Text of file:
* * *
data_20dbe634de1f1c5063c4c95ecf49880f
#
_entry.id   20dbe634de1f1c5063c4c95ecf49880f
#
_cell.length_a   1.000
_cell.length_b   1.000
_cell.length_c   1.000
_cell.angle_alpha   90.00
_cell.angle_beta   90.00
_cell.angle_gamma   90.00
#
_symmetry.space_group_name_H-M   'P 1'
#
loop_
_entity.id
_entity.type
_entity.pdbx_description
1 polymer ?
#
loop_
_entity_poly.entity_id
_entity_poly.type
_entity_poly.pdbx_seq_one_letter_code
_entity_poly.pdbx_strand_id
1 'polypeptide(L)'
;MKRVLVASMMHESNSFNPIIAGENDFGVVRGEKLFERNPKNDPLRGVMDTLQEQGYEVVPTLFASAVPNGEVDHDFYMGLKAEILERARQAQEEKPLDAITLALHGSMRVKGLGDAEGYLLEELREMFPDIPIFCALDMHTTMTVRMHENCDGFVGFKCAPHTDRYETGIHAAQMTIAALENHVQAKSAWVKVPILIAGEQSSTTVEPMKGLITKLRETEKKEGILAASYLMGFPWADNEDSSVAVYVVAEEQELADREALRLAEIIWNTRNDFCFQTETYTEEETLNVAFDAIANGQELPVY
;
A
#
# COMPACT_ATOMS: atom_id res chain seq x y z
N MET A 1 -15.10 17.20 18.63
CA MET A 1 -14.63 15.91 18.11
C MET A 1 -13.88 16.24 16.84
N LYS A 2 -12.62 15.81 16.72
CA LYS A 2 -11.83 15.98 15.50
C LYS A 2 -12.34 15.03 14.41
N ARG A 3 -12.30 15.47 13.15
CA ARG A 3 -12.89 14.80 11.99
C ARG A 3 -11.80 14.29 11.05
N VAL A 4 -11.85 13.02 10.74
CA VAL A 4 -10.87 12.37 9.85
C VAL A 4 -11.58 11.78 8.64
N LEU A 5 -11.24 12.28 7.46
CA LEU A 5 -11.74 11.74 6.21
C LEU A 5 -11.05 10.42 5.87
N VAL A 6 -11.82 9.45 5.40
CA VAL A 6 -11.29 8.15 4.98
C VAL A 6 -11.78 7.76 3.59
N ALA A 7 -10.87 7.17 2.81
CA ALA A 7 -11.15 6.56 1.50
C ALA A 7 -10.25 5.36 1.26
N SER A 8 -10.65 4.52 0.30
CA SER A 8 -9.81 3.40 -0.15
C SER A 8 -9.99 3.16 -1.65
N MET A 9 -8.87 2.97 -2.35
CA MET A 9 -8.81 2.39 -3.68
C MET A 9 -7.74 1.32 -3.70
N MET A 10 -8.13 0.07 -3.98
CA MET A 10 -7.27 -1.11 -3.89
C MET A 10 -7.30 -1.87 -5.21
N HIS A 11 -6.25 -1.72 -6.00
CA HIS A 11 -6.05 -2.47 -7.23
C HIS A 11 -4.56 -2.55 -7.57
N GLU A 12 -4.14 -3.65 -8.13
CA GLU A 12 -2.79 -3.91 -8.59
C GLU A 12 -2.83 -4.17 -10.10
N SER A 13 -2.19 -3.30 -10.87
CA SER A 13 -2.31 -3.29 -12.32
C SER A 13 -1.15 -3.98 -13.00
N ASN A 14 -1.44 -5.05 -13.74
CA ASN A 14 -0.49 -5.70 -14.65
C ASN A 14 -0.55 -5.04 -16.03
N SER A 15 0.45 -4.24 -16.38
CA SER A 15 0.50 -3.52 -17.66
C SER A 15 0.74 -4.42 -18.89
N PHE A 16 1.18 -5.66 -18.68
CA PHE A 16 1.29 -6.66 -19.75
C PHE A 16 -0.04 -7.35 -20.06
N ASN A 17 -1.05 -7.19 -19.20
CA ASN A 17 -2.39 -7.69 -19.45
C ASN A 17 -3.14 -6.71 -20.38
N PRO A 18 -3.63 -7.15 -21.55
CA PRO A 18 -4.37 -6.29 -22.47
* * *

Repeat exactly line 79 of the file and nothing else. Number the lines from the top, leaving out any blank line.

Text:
N ASN A 17 -1.05 -7.19 -19.20